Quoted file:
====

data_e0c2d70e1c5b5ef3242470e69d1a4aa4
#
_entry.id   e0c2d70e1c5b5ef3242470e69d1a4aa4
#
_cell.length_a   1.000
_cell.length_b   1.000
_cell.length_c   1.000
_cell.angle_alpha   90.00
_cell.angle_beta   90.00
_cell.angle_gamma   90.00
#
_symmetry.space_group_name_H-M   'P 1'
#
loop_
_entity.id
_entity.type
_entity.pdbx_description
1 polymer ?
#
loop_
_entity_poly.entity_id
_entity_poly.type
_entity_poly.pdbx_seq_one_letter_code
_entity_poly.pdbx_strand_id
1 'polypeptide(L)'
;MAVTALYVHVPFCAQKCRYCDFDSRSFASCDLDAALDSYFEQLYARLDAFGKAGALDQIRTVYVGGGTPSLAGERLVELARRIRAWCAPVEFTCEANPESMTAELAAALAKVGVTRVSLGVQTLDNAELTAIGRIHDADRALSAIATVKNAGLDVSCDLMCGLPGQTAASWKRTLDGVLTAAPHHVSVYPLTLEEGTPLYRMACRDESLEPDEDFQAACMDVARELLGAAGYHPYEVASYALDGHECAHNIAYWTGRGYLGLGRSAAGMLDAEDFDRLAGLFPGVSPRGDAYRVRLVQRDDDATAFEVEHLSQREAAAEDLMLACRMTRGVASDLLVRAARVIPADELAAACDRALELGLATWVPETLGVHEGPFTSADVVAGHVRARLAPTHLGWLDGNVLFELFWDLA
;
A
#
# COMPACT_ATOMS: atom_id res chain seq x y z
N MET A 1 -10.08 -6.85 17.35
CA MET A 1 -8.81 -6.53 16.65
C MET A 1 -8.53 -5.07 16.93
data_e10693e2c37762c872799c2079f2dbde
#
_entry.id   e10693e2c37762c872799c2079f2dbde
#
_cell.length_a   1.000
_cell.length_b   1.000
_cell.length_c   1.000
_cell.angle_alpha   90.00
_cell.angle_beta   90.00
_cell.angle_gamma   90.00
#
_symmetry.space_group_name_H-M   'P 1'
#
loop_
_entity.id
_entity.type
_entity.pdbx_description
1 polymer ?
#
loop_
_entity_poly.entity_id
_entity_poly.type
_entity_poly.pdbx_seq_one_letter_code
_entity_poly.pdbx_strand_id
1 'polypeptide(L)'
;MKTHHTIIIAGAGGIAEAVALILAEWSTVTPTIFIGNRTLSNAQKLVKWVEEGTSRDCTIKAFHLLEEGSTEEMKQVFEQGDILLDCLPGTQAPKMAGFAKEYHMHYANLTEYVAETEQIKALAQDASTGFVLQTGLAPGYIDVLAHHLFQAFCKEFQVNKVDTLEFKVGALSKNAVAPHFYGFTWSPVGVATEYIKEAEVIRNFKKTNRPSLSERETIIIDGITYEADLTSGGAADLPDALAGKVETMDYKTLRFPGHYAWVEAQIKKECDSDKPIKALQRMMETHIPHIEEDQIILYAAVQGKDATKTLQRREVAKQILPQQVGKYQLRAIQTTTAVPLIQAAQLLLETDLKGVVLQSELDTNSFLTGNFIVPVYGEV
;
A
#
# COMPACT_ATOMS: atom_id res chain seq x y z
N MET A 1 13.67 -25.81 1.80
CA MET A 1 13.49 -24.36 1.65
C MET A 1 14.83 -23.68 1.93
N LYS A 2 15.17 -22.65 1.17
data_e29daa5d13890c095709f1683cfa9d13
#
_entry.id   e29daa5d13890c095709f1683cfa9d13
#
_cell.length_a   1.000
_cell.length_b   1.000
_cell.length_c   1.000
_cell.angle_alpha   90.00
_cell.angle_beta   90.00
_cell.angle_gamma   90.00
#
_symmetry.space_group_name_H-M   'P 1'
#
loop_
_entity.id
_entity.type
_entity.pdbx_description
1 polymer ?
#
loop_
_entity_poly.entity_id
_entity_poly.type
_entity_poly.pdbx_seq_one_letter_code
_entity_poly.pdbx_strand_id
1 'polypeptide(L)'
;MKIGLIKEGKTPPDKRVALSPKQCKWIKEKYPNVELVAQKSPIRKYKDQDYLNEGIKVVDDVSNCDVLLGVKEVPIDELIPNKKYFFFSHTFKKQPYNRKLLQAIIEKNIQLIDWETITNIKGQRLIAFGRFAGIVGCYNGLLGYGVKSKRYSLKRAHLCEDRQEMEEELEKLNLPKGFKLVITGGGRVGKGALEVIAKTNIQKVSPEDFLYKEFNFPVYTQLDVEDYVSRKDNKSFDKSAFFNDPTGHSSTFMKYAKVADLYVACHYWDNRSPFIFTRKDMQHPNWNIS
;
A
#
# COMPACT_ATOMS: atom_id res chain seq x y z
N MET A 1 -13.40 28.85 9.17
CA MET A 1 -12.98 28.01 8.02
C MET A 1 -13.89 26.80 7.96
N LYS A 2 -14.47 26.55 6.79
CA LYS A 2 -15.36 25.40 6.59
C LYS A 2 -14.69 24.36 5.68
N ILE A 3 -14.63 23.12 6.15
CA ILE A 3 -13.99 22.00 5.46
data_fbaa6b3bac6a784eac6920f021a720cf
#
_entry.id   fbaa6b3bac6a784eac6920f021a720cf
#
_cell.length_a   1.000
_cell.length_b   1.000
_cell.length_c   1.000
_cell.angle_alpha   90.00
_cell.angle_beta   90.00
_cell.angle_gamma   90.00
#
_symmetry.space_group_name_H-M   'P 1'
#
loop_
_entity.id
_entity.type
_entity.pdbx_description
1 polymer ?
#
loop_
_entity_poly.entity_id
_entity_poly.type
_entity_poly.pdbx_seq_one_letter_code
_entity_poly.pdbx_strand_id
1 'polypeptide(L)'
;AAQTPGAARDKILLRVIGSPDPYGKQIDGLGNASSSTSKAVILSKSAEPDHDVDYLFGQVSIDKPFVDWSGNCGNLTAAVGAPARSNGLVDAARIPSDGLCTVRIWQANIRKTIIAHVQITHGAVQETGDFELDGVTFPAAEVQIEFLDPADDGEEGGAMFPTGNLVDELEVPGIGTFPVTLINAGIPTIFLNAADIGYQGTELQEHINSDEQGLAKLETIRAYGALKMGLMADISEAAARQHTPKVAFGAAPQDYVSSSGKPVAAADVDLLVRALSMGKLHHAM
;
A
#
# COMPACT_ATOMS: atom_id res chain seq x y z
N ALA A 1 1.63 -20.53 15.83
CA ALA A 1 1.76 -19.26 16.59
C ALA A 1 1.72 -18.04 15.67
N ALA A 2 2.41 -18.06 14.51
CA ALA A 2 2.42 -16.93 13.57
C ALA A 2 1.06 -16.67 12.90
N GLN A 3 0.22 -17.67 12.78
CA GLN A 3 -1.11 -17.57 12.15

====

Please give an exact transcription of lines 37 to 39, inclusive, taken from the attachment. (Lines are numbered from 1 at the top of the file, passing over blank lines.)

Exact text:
#
_cell.length_a   1.000
_cell.length_b   1.000